Earlier I fiddled with the rules in Stars Without Number. Today, I amp up the fiddling to full-blow tweaking.
The Gist of It All
There are two types of dice rolls made to determine success: either 1d20 or 2d6.
* For a 1d20 roll, 20+ means the character succeeds, 13-19 means the character succeeds but with some sort of complication or consequence, and 12 or less means the GM says what happens, but the character earns some bonus experience points.
* For a 2d6 roll, 10+ means the character succeeds, 7-9 means the character succeeds but with some sort of complication or consequence, and 6 or less means the GM says what happens, but the character earns some bonus experience points.
There are two basic combat moves, one for melee combat, the other for ranged combat. Here they are, ripped from Dungeon World and mercilessly tweaked for Stars Without Number:
Hack and Slash: Roll 1d20 + attack bonus + attribute bonus associated with weapon + combat skill level + target’s Armor Class. A modified melee attack roll of 20+ is a hit, and the character deals damage and avoid the enemy’s attack. At the player’s option, the character may deal +50% damage but is then exposed the enemy’s attack. A modified melee attack roll in the 13-19 range is also a hit, but the enemy also makes a successful attack against that character.
Volley: Roll 1d20 + attack bonus + attribute bonus associated with weapon + combat skill ranks + target’s Armor Class. A modified melee attack roll of 20+ is a hit, and the character deals damage. A modified melee attack roll in the 13-19 range is also a hit, you must choose one consequence:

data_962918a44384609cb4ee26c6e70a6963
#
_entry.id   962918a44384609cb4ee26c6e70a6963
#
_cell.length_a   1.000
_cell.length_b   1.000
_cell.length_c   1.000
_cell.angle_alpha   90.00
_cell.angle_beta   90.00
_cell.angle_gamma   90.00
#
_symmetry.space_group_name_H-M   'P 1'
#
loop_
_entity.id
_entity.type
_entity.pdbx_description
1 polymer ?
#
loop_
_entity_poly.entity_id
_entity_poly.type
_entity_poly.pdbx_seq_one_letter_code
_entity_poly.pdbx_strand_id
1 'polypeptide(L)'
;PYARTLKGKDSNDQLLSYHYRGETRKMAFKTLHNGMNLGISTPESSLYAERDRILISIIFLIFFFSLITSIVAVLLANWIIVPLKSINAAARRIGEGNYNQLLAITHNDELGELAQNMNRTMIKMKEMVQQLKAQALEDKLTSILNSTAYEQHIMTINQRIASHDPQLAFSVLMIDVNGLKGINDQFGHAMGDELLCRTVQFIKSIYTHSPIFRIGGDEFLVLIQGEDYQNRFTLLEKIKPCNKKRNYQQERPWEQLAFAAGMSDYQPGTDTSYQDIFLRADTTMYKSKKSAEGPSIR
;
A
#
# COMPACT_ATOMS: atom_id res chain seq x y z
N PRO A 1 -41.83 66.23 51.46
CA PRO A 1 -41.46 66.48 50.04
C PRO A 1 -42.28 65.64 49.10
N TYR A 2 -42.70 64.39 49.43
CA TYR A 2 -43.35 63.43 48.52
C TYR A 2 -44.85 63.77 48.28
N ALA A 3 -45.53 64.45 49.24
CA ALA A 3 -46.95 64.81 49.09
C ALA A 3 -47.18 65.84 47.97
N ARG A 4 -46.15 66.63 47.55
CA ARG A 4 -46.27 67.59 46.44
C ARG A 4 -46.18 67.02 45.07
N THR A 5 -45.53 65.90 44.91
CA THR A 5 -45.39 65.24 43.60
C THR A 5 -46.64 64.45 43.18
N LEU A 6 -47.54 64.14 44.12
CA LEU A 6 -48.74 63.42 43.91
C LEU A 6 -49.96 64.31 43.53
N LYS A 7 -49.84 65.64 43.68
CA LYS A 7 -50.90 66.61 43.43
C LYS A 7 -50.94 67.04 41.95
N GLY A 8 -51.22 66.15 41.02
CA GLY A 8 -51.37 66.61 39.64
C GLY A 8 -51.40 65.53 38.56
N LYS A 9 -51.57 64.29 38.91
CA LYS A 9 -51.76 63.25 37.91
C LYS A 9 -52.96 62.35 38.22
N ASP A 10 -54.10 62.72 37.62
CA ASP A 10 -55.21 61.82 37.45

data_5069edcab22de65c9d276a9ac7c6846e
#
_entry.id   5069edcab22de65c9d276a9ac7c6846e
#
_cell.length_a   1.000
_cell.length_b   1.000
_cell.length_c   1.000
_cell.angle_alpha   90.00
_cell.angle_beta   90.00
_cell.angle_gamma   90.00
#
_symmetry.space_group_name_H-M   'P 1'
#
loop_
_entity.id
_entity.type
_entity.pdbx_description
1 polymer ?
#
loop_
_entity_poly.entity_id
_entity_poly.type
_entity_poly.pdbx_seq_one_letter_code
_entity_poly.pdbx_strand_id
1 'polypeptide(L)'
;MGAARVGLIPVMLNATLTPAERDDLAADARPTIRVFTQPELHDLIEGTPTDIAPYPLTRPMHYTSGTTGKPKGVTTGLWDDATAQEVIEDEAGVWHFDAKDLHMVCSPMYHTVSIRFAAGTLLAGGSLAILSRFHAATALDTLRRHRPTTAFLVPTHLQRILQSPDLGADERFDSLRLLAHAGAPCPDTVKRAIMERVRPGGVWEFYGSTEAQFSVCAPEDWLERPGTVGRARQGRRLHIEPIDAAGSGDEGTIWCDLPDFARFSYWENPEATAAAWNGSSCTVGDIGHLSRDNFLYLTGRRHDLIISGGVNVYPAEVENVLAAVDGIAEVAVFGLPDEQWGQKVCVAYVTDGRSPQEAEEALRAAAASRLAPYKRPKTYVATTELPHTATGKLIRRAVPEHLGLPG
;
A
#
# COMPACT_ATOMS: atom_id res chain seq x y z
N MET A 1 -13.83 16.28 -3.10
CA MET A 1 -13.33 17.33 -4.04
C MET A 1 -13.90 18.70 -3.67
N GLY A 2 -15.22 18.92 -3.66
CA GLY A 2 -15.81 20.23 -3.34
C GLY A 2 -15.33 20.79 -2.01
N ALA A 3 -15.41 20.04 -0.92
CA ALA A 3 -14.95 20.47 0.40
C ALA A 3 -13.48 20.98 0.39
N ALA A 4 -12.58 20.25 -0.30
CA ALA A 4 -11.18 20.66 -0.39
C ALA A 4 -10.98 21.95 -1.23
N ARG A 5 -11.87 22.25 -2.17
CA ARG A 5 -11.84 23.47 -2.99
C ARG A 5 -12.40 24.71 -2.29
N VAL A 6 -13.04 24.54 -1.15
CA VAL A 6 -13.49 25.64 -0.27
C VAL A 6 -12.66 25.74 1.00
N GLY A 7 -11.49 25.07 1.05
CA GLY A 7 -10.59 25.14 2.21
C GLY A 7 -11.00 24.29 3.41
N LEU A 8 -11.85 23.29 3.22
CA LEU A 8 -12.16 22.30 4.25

* You have to move to get the shot, placing you in danger as described by the GM, or
* Your shot is ill-placed, and deals half damage, or
* You have to take several shots to hit, using twice as much ammo.
The next move is used when a character defends a person, item, or location from attack. Relevant attribute bonus and skill ranks are determined by player description and GM adjudication.
Defend: Roll 1d20 + attack bonus + relevant attribute bonus + relevant skill ranks. On 20+, choose three options. On 13-19, choose one option.
* Redirect an attack from the thing you defend to yourself, and/or
* Halve the attack’s effect or damage, and/or
* Open up the attacker to an ally, giving that ally a +1 bonus against the attack, and/or
* Deal damage to the attack equal to your level.
Skills & Skill Checks
I want to simplify the skill points system. A character gets a list of skills determined by Background Package and Training Package. A skill that occurs in only one package starts at skill level 0. If a skill occurs in both packages, it starts at skill level 1. At 1st level, every character picks one package skill as a specialty. This skill gains a +1 bonus to skill level.
At each level after first, an expert receives +3 pips, and warriors and psychics receive +2 pips. All characters receive bonus pips equal to his prime attribute bonus. The player divides these pips between skills as desired, including new skills. Except for the character’s chosen specialty, a character’s maximum level in a skill is equal to 1, plus their level divided by 3, rounded down. The maximum level for a character’s specialty is equal to 2, plus their level divided by 3, rounded down.